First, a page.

Alma wrote in depth about laurel, mimosa, and verbena. She wrote about grapes and camellias, about the myrtle orange, about the cosseting of figs, She published under the name "A. Whittaker." Neither she nor George Hawkes believed that it would much benefit Alma to announce herself in print as female. In the scientific world of the day, there was still a strict division between "botany" (the study of plants by men) and "polite botany" was often indistinguishable from "botany"- except that one field was regarded with respect and the other was not- but still, Alma did not wish to be shrugged off as a mere polite botanist. Of course, the Whittaker name was famous in the world of plants and science, so a good number of botanists already knew precisely who "A. Whittaker" was. Not all of them, however. In response to her articles, then, Alma sometimes received letters from botanists around the world, sent to her in care of George Hawkes's print shop. Some of these letters began, "My dear Sir." Other letters were written to "Mr. A. Whittaker." One quite memorable missive even came addressed to "Dr. A. Whittaker." ( Alma kept that letter for a long time, tickled by the unexpected honorific.)
Elizabeth Gilbert (The Signature of All Things)
I wonder if we would ever switch back to old photo albums we got printed from photography shops. A Kodak KB10 camera with 36 photos worth of film roll, waiting for it to complete before sending the photos for developing. Nothing was instant, it would sometimes take months to compete a film and weeks to get the prints. The joy of seeing the photos, the disappointment to find a ruined image due to shaky hands. Even after having lots of camera and GBs of memory cards will never bring the same feeling.
Crestless Wave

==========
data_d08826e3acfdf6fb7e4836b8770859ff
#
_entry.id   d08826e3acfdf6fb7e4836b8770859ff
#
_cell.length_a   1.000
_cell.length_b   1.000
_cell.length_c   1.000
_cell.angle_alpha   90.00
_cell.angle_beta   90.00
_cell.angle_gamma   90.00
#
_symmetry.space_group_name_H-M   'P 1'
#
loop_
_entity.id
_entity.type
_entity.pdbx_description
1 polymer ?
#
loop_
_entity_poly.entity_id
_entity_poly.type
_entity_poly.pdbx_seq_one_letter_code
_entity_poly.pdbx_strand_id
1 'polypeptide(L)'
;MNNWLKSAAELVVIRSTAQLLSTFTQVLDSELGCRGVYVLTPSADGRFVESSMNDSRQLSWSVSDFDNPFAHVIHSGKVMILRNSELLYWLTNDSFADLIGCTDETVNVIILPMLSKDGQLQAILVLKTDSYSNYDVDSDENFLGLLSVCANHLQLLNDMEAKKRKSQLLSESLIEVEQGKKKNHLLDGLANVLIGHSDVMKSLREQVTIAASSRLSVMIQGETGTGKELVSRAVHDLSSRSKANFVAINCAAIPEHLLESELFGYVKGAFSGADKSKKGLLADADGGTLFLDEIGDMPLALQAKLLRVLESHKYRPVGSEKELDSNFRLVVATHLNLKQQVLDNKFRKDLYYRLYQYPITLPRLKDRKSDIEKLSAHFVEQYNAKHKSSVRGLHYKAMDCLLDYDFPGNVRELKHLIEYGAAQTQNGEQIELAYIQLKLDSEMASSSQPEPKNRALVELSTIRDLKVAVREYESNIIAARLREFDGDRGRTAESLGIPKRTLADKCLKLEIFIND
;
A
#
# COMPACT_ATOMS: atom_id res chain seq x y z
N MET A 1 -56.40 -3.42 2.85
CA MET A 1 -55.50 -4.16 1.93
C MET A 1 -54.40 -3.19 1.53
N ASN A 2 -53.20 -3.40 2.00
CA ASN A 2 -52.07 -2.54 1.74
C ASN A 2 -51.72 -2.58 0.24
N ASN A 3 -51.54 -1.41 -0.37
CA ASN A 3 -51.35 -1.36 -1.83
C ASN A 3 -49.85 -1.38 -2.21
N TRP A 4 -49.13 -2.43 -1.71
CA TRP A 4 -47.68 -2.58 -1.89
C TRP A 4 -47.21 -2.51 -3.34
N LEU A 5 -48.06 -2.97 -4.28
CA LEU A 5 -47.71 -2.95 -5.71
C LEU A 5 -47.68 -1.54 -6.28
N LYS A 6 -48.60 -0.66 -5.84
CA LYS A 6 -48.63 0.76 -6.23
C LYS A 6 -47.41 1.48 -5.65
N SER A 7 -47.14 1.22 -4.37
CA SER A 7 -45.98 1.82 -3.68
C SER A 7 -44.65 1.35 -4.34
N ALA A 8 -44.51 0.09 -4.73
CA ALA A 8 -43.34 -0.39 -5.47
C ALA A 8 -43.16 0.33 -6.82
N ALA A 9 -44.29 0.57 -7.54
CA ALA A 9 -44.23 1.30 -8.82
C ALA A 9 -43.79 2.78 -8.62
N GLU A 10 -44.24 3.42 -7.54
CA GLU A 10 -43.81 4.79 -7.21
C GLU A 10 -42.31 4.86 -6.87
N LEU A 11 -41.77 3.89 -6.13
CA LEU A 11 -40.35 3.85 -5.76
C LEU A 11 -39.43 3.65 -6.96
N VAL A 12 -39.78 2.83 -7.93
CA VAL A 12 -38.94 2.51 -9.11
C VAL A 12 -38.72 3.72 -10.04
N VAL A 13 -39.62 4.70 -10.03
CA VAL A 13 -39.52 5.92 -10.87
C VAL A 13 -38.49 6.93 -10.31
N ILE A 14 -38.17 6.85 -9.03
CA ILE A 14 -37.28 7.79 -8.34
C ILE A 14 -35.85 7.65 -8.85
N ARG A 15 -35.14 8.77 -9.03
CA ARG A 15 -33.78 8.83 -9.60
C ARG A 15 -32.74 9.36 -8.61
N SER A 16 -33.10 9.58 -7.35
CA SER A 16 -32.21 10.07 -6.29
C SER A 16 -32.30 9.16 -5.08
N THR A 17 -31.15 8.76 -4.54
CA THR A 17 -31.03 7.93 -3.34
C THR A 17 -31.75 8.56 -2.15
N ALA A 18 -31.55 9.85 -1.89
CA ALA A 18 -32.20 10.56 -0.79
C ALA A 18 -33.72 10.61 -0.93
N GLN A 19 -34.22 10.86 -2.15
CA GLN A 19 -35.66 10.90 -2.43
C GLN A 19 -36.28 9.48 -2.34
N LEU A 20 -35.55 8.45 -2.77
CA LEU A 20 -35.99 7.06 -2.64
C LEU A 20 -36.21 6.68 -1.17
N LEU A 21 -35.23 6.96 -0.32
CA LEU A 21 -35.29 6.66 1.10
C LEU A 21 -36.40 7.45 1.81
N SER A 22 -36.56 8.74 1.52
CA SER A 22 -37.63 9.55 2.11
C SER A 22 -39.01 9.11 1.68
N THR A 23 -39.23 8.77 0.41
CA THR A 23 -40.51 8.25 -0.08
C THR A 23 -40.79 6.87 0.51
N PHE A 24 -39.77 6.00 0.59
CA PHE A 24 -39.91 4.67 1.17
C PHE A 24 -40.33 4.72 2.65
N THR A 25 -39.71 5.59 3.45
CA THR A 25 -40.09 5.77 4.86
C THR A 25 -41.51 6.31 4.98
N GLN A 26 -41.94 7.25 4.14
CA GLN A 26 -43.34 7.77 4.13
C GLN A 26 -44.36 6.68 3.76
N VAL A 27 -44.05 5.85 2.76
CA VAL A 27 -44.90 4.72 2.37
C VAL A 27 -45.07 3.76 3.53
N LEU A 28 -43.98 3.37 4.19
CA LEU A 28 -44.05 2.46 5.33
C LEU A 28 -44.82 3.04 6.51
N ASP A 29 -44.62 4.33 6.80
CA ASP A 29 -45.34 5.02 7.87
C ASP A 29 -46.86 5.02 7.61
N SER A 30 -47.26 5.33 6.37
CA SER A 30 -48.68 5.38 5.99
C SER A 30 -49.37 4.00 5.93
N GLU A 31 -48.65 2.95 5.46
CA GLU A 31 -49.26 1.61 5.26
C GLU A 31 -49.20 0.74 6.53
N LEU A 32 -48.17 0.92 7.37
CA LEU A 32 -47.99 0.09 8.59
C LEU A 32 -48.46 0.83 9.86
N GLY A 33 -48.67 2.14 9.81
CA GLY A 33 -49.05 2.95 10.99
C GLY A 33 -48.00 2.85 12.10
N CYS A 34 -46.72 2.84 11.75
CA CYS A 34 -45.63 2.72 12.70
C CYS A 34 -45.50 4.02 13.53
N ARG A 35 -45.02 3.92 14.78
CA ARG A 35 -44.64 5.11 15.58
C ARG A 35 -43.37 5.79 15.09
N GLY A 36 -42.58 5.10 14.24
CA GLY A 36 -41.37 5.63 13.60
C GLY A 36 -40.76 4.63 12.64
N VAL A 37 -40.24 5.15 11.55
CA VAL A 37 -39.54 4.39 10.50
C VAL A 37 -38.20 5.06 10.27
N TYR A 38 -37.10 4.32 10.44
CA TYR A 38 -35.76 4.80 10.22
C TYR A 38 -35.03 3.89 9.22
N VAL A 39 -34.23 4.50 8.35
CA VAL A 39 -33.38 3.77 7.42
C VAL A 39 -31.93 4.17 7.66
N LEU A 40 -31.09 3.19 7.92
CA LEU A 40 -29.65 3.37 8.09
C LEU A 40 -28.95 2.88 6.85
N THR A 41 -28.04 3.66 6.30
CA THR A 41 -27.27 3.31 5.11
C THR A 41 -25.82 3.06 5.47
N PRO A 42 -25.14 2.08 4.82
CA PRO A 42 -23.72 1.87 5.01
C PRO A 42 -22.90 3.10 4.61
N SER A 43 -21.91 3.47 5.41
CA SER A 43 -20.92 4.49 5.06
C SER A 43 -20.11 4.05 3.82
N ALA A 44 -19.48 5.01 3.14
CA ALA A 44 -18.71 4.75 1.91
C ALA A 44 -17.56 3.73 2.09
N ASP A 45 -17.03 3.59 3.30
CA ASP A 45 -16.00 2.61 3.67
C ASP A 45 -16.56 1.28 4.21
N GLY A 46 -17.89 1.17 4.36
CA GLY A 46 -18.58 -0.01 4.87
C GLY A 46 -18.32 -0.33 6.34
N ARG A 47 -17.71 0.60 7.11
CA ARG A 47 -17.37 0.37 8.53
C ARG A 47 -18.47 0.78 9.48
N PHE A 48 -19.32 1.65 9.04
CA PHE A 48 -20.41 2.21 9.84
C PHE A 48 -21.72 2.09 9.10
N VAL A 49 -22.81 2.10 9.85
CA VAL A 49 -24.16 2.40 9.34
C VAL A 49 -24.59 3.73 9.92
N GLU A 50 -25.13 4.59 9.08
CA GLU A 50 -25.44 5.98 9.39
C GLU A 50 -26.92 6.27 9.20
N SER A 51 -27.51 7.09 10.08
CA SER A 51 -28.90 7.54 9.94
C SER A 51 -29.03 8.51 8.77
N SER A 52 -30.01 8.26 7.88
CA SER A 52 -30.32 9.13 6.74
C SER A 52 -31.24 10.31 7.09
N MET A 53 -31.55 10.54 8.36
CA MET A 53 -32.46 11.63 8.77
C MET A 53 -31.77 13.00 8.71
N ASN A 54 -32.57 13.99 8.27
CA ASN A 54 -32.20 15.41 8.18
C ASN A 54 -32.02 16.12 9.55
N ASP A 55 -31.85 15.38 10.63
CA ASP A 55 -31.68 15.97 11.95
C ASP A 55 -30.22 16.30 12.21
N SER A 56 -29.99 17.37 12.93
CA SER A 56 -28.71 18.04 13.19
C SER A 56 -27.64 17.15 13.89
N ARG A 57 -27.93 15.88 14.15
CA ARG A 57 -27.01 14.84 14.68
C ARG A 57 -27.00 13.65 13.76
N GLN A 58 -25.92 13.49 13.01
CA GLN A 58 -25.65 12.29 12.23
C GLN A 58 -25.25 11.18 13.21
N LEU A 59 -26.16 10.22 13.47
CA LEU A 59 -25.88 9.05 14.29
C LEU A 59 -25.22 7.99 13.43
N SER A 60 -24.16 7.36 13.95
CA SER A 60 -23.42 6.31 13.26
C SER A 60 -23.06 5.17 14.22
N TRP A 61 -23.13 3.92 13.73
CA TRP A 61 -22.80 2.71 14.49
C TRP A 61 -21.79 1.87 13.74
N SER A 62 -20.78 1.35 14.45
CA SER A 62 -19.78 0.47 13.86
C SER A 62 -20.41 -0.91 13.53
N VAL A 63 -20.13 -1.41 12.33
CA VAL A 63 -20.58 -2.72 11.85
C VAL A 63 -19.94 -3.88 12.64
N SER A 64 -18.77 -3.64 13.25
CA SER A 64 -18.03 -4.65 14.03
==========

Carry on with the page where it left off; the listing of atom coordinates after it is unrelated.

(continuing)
Advertising your business is imperative in the present age because of cutting edge competition and you cannot expect rapid business growth unless and until a workable advertising strategy is employed. You can choose from a number of available options to market your services to people. Internet marketing is a modern as well as an efficient method to promote your services and products but, the effectiveness of poster printing cannot be denied. With the introduction of new and improved methods of poster printing, the quality of the prints has become considerably better. Today Poster printing, along with other print mediums like: Mug printing, T-Shirt printing, Sign printing & calendar printing, companies offer services to not only print, but also design posters for advertising campaigns. Here are 5 key advantages of Poster Priting: Advantages of Poster Printing 1. Low Costs The creative process of a poster printing involves a copywriter, a graphic designer as well as a printer. You can also hire a poster distributor or simply hang the posters by yourself. It is a simple process that won’t cost too much. However, you need to be mindful of local laws that may prevent posters from being displayed in certain areas. 2. Active Response printing People who view posters actively get engaged with their surroundings. Whether they are standing at a bus stop or lining up at the local nightclub, people are likely to notice posters out of sheer boredom. A clever poster printing must have a call-to-action phrase that propels the viewer to take action as soon as possible. This could be in the form of making a phone call, visiting a shop or navigating to a website. 3. Visibility Poster printing helps you hang multiple posters in one location in order to increase brand visibility. It’s quite normal to see entire rows of the same poster lining the side of a street or subway. When people get bombarded with the poster message, it is ensured that the message is going to sit on their hands long after they have viewed the poster. 4. Strategic location of a street or subway You can hang multiple posters in one location to increase brand visibility. It’s quite normal to see entire rows of the same poster lining the side of a street or subway. The biggest advantage of using poster printing is that, they can be put just about anywhere & seen by almost anyone.